When the world gets closer.

We help you see farther.

Sign up to our expressly international daily newsletter.

Geopolitics

In Scandinavia, Populists Face The Harsh Reality Of Governing

In Finland and Norway, right-wing, anti-elite and anti-immigration parties have had to adapt to the problems of power, but they still can fire up the base by playing to their gut.

Siv Jensen at a FrP rally
Siv Jensen at a FrP rally
Antoine Jacob

His blue eyes gazing out of black-framed glasses, the silver-haired Hans Andreas Limi readily admits: "It's much easier to be in the opposition, no doubt about it." A bell rings and he's gone. It's voting time in the chamber. On the wall of his office hangs a small Norwegian flag under a layer of Plexiglass along with a smiling portrait of former U.S. President Ronald Reagan.

Limi is one of 29 deputies and the former secretary of Norway's Progress Party (FrP), one of the northern European parties that came to power through "anti-elite" speeches and thrilling promises. In recent years, right-wing populist parties have entered the government for the first time in Norway and the second time in Finland. Speaking out forcefully and carrying bags full of promises: With them, the demands of the people would be better taken into account; the real problems, treaties and national interests, defended. Since then, the parties have had different fortunes, both discovering that exercising power is not simple. It can also harm popularity.

Keep reading... Show less
You've reached your monthly limit of free articles.
To read the full article, please subscribe.
Get unlimited access. Support Worldcrunch's unique mission:
  • Exclusive coverage from the world's top sources, in English for the first time.
  • Stories from the best international journalists.
  • Insights from the widest range of perspectives, languages and countries
Already a subscriber? Log in

When the world gets closer, we help you see farther

Sign up to our expressly international daily newsletter!
Geopolitics

AMLO Power Grab: Mexico's Electoral Reform Would Make Machiavelli Proud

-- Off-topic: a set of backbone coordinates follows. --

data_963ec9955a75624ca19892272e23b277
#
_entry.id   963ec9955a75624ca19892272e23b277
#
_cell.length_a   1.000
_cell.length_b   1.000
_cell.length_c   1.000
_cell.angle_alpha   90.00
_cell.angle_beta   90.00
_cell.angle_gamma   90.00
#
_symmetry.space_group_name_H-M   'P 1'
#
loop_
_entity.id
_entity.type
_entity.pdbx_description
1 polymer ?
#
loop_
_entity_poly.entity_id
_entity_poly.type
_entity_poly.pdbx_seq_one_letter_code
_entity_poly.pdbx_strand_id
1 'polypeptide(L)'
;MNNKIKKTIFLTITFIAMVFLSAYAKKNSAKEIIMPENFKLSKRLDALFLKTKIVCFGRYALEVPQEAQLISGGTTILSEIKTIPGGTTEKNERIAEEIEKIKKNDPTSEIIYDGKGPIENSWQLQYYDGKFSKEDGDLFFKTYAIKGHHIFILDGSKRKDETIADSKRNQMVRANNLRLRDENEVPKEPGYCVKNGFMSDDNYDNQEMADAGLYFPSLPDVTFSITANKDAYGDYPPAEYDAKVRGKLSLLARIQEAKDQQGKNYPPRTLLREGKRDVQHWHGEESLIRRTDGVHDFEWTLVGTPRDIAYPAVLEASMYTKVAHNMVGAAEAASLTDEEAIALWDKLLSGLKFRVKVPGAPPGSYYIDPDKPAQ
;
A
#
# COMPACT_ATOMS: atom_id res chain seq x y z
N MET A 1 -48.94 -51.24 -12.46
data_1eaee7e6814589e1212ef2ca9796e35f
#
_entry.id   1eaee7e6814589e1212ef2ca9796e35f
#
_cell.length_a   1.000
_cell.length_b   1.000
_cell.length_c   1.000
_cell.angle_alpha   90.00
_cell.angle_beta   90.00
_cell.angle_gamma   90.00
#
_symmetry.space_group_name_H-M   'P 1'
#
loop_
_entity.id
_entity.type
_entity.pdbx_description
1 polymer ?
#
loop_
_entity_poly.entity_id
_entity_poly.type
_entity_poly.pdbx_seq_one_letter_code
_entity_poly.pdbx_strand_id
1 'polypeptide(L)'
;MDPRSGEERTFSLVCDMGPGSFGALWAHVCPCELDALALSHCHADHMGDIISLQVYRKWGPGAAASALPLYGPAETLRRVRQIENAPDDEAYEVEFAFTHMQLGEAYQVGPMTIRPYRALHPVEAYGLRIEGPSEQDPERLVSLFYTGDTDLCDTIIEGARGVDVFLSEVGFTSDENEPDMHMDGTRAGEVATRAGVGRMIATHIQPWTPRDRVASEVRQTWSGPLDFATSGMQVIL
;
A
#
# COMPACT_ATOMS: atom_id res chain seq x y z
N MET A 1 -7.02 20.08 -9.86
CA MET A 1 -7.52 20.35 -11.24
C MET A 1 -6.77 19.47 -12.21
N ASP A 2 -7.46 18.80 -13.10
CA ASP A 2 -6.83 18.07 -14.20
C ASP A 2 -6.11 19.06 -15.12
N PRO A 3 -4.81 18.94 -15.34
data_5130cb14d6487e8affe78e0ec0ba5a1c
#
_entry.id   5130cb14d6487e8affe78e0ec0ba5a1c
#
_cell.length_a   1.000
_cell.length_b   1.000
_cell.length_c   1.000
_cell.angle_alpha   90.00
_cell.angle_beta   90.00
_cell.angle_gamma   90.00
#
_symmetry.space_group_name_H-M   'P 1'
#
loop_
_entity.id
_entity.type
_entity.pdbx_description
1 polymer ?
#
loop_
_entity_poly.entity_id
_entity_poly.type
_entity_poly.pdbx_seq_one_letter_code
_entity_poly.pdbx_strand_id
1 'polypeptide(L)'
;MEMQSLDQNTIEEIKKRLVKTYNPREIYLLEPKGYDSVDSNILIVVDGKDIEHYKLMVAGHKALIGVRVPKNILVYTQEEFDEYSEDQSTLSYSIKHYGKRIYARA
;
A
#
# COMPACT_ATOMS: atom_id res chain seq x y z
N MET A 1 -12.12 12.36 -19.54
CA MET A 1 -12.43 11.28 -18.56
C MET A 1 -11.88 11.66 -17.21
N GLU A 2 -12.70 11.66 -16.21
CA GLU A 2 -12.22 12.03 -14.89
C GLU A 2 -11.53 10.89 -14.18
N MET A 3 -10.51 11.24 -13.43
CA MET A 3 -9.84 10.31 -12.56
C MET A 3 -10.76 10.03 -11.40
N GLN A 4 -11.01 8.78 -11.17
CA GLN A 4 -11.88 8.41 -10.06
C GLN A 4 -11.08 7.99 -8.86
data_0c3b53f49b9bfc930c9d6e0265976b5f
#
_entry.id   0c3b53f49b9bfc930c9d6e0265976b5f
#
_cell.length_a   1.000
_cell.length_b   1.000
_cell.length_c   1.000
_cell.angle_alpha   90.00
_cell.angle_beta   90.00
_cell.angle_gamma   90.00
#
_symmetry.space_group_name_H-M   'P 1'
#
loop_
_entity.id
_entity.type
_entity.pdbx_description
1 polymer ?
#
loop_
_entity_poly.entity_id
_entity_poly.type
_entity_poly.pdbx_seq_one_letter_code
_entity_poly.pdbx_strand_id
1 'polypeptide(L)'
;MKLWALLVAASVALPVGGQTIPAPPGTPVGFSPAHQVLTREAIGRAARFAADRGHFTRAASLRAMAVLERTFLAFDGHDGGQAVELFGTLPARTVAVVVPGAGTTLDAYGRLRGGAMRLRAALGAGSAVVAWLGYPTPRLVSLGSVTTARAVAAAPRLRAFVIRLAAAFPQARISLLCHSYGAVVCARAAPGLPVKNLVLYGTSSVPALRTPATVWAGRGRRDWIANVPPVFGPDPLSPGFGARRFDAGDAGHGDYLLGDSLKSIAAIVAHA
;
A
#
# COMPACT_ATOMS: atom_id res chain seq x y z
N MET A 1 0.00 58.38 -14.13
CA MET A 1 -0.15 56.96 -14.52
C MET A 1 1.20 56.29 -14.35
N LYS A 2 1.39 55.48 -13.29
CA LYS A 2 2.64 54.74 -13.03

Mexican President Andrés Manuel López Obrador, aka AMLO, says his plans to reform the electoral system are a way to save taxpayer money. A closer look tells a different story.

President Andres Manuel Lopez Obrador of Mexico votes

Luis Rubio

OpEd-

MEXICO CITY — For supporters of Mexico's President Andrés Manuel López Obrador (AMLO) the goal is clear: to keep power beyond the 2024 general election, at any price. Finally, the engineers of the much-touted Fourth Transformation, ALMO's 2018 campaign promise to do away with the privileged abuses that have plagued Mexican politics for decades, are showing their colors.

Current electoral laws date back to the 1990s, when unending electoral disputes were a constant of every voting round and impeded effective governance in numerous states and districts. The National Electoral Institute (INE) and its predecessor, the IFE, were created to solve once and for all those endemic disputes.

Their promoters hoped Mexico could expect a more honest future, with the electoral question resolved. The 2006 presidential elections, which included AMLO as a recalcitrant loser, showed this was hoping for too much. That election is also, remotely, at the source of the president's new electoral initiative.

Keep reading... Show less

When the world gets closer, we help you see farther

Sign up to our expressly international daily newsletter!
You've reached your monthly limit of free articles.
To read the full article, please subscribe.
Get unlimited access. Support Worldcrunch's unique mission:
  • Exclusive coverage from the world's top sources, in English for the first time.
  • Stories from the best international journalists.
  • Insights from the widest range of perspectives, languages and countries
Already a subscriber? Log in
THE LATEST
FOCUS
TRENDING TOPICS

Central to the tragic absurdity of this war is the question of language. Vladimir Putin has repeated that protecting ethnic Russians and the Russian-speaking populations of Ukraine was a driving motivation for his invasion.

Yet one month on, a quick look at the map shows that many of the worst-hit cities are those where Russian is the predominant language: Kharkiv, Odesa, Kherson.

Watch Video Show less
MOST READ